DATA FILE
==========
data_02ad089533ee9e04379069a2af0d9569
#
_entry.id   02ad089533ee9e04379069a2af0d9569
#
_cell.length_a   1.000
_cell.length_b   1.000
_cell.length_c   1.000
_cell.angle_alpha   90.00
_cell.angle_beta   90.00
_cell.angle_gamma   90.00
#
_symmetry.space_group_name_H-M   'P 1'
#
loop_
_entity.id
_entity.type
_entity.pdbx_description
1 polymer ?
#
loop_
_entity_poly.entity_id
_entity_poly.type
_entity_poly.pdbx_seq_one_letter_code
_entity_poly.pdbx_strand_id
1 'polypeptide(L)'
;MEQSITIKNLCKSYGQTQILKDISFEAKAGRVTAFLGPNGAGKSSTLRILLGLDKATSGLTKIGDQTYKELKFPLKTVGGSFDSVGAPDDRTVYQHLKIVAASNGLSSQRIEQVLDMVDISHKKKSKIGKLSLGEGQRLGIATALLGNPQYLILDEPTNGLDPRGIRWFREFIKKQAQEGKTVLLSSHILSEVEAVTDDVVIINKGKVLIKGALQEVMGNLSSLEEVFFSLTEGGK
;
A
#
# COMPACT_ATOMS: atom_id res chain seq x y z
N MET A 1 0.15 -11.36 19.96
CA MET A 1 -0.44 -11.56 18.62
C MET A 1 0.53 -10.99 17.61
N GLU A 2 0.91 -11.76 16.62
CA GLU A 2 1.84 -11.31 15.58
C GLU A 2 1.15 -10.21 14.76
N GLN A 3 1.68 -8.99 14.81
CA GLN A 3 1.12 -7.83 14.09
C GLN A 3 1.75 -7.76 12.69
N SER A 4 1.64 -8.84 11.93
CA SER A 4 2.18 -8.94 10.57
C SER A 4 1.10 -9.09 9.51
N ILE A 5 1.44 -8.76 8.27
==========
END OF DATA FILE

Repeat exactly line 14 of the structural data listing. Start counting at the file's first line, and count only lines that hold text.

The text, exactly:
loop_